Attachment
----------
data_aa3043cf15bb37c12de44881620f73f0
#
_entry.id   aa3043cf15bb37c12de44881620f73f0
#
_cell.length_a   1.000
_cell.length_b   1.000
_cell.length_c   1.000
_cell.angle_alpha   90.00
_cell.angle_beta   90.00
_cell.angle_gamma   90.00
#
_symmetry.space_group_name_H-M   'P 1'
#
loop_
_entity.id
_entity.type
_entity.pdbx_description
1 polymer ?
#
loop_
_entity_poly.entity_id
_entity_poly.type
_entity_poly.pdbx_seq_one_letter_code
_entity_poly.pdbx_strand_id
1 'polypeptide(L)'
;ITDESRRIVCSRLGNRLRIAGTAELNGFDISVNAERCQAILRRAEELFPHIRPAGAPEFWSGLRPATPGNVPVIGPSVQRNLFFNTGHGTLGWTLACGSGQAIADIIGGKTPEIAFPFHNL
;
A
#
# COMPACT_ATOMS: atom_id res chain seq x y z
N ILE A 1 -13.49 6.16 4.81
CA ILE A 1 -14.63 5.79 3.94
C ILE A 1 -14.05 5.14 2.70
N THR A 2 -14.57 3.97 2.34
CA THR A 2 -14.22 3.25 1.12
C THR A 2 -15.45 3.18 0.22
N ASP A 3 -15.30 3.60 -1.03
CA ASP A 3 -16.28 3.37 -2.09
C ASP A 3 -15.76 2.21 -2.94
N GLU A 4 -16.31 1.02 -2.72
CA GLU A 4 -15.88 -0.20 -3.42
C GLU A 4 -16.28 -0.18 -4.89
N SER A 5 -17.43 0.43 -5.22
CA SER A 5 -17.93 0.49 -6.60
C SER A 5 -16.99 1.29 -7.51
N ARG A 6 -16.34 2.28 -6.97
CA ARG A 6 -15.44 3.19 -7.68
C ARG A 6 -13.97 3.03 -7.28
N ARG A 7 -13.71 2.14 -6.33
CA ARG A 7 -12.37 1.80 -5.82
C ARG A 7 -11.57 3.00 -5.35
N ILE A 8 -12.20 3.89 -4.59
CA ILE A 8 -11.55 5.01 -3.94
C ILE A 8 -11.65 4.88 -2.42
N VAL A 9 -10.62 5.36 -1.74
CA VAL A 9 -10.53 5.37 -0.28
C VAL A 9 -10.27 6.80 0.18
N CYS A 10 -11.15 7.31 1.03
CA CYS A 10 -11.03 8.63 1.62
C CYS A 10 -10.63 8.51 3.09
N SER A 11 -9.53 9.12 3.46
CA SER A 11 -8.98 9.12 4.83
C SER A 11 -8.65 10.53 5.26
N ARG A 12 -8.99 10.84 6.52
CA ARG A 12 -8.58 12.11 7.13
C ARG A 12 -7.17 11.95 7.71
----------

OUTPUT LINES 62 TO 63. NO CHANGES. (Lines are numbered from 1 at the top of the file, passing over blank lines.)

CA SER A 11 -8.98 9.12 4.83
C SER A 11 -8.65 10.53 5.26